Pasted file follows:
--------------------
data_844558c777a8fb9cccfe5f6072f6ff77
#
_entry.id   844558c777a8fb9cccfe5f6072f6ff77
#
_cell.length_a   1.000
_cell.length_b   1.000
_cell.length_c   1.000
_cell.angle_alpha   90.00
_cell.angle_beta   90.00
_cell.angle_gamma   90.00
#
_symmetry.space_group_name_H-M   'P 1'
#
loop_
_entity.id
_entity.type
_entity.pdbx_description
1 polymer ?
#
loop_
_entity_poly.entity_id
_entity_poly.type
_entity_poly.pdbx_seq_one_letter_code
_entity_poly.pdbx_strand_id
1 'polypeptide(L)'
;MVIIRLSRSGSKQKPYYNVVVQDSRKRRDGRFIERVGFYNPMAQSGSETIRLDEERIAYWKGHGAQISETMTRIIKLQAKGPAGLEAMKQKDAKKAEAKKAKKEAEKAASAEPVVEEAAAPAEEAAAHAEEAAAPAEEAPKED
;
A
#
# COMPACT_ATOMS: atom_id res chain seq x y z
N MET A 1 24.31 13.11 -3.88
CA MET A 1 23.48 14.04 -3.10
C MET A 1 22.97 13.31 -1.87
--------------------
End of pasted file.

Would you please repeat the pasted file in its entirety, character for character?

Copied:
data_844558c777a8fb9cccfe5f6072f6ff77
#
_entry.id   844558c777a8fb9cccfe5f6072f6ff77
#
_cell.length_a   1.000
_cell.length_b   1.000
_cell.length_c   1.000
_cell.angle_alpha   90.00
_cell.angle_beta   90.00
_cell.angle_gamma   90.00
#
_symmetry.space_group_name_H-M   'P 1'
#
loop_
_entity.id
_entity.type
_entity.pdbx_description
1 polymer ?
#
loop_
_entity_poly.entity_id
_entity_poly.type
_entity_poly.pdbx_seq_one_letter_code
_entity_poly.pdbx_strand_id
1 'polypeptide(L)'
;MVIIRLSRSGSKQKPYYNVVVQDSRKRRDGRFIERVGFYNPMAQSGSETIRLDEERIAYWKGHGAQISETMTRIIKLQAKGPAGLEAMKQKDAKKAEAKKAKKEAEKAASAEPVVEEAAAPAEEAAAHAEEAAAPAEEAPKED
;
A
#
# COMPACT_ATOMS: atom_id res chain seq x y z
N MET A 1 24.31 13.11 -3.88
CA MET A 1 23.48 14.04 -3.10
C MET A 1 22.97 13.31 -1.87